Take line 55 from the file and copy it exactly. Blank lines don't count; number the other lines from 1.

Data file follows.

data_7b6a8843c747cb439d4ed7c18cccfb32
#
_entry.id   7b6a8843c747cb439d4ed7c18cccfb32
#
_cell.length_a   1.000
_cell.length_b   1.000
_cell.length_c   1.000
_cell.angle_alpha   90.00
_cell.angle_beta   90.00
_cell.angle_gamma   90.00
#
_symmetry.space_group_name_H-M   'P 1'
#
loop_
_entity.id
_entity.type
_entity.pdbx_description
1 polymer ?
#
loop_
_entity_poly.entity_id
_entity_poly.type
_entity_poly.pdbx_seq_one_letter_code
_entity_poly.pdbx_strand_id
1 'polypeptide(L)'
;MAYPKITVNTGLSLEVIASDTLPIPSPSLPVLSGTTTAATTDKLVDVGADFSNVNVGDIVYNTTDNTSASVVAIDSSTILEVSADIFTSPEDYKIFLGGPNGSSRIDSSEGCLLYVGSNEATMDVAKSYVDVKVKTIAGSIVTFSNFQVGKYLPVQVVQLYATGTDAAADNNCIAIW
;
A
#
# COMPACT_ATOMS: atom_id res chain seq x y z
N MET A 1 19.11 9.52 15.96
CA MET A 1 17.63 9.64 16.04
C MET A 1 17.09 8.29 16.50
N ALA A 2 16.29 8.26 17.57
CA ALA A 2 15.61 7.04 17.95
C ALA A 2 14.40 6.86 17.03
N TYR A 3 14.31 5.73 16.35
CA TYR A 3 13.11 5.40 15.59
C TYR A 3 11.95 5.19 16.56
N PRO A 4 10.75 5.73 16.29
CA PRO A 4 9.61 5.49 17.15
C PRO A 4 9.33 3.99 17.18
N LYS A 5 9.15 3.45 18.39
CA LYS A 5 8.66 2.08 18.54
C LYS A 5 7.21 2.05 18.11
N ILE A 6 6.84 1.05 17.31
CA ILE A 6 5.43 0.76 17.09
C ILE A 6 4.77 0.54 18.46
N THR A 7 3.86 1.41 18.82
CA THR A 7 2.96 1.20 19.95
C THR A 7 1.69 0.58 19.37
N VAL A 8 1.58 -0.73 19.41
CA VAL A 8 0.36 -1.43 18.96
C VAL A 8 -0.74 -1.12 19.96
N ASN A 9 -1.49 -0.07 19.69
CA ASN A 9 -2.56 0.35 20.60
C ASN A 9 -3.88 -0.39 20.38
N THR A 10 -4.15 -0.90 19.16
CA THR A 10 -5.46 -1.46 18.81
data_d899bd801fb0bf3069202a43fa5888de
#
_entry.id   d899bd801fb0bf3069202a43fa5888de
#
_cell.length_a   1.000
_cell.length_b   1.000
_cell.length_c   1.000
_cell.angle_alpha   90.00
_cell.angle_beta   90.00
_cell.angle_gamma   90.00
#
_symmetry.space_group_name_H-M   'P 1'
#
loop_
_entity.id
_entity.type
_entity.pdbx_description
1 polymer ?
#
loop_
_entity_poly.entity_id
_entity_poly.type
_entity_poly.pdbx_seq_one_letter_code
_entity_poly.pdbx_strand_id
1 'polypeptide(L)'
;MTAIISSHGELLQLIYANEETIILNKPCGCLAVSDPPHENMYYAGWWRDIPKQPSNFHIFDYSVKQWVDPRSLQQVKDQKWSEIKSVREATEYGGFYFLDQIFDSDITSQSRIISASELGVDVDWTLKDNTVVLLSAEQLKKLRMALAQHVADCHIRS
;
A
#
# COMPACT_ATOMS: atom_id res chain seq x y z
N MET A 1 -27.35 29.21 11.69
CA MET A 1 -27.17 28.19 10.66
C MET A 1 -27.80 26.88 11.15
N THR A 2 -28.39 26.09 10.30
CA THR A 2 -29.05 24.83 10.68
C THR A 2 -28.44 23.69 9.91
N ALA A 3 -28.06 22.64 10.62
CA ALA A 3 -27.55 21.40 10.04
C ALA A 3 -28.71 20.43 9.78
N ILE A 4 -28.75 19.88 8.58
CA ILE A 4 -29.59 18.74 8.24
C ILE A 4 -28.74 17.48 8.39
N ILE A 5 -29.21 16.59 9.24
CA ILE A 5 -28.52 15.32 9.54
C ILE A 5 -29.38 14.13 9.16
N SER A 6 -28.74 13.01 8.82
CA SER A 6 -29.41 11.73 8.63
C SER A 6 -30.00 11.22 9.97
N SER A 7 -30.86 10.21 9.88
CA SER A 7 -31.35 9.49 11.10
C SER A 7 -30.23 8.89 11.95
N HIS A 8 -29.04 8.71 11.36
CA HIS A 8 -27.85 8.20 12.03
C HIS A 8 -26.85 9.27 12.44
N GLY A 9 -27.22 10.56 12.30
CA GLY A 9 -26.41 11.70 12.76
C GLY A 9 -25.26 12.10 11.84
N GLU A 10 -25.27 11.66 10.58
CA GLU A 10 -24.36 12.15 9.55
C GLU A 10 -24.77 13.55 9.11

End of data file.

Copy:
N ASN A 9 -1.49 -0.07 19.69